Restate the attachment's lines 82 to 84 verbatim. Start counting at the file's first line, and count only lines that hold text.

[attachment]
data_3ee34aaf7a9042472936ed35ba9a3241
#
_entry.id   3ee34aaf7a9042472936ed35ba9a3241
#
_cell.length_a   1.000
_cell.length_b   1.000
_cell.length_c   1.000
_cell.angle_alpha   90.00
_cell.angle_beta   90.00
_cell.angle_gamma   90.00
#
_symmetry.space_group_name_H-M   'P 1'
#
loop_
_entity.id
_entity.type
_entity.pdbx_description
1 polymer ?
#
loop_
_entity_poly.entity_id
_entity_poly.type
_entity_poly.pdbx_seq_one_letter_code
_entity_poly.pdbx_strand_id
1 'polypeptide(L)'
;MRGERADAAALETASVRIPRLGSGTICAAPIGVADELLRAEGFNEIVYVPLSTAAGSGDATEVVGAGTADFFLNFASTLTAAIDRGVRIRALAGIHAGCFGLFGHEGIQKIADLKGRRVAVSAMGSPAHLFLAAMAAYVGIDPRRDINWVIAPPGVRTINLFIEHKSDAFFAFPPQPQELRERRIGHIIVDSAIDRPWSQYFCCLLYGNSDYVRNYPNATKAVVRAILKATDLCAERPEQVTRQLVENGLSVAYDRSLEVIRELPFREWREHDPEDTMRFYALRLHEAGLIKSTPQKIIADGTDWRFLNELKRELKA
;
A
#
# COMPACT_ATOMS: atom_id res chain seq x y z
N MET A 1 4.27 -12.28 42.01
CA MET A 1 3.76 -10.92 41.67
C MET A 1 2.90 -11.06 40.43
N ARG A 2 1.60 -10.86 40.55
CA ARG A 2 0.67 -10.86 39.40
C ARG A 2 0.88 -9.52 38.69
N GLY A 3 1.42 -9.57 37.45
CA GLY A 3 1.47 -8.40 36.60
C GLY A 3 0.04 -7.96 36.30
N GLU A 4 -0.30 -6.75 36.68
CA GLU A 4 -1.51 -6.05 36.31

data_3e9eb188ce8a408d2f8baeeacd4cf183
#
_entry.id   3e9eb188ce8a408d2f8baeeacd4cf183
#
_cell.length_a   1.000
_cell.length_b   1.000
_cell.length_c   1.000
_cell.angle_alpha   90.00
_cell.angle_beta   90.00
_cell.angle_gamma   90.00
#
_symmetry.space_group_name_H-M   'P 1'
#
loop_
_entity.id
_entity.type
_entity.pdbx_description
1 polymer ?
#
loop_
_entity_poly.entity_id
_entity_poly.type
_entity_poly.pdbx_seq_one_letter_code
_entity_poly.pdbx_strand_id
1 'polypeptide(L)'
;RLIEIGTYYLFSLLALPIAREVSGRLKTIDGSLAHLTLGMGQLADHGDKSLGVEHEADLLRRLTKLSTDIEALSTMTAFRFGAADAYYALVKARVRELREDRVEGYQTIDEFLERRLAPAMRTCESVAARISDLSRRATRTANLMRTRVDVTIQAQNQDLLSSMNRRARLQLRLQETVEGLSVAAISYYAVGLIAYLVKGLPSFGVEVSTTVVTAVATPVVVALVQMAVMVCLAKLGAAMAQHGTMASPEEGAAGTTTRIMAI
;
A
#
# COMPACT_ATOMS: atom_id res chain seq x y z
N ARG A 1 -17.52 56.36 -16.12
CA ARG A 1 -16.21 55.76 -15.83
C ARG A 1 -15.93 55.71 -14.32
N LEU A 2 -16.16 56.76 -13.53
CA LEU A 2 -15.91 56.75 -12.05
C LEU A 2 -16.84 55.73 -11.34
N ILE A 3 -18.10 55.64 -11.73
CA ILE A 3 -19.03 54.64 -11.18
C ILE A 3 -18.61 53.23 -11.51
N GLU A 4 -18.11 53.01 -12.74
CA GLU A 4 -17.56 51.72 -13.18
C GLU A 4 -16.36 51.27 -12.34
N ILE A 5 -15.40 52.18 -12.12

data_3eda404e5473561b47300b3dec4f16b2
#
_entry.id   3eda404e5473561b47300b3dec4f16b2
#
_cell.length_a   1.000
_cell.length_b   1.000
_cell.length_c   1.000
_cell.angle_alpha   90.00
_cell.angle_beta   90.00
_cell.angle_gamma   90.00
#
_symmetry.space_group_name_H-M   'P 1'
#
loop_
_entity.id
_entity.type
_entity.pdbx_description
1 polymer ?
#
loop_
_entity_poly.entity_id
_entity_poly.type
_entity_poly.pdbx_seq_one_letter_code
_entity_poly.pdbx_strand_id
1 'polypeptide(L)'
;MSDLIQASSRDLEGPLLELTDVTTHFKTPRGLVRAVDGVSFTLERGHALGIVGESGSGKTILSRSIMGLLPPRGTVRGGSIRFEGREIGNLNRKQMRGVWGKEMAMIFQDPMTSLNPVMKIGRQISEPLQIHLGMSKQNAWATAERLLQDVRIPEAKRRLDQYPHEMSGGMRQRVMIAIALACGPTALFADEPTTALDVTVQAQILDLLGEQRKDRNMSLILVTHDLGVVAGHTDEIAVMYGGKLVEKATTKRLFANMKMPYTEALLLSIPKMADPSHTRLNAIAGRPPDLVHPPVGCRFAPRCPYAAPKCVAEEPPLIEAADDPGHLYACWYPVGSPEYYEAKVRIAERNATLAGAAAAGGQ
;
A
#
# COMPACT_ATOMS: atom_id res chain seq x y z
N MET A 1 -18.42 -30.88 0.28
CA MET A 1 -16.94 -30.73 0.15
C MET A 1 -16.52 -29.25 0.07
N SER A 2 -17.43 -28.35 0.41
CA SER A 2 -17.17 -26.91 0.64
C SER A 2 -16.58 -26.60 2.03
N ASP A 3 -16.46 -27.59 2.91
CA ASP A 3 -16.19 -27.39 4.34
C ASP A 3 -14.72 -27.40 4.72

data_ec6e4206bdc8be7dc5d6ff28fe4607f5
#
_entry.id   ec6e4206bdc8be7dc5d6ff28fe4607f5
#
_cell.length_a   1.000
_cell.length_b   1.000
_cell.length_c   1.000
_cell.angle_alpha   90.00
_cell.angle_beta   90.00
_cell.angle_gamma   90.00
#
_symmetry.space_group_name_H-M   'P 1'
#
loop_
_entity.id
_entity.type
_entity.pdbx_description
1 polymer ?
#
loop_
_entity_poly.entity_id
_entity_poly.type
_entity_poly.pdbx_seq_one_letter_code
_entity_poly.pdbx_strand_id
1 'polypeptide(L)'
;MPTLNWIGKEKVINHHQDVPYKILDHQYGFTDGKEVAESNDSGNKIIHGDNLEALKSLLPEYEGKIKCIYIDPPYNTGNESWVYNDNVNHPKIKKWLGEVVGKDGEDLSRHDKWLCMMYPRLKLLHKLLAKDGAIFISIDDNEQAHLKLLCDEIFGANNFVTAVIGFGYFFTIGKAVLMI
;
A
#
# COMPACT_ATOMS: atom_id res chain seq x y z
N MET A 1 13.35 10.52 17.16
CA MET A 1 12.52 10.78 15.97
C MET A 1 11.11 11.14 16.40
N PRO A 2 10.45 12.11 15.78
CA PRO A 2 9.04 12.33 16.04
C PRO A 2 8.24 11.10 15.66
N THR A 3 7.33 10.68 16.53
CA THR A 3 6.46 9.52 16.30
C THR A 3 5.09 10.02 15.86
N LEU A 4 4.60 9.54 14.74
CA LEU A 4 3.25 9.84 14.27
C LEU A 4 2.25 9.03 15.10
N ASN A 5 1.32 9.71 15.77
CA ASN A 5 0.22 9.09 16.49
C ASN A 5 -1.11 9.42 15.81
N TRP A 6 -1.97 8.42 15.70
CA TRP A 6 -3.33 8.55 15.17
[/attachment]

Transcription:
CA GLU A 4 -17.56 51.72 -13.18
C GLU A 4 -16.36 51.27 -12.34
N ILE A 5 -15.40 52.18 -12.12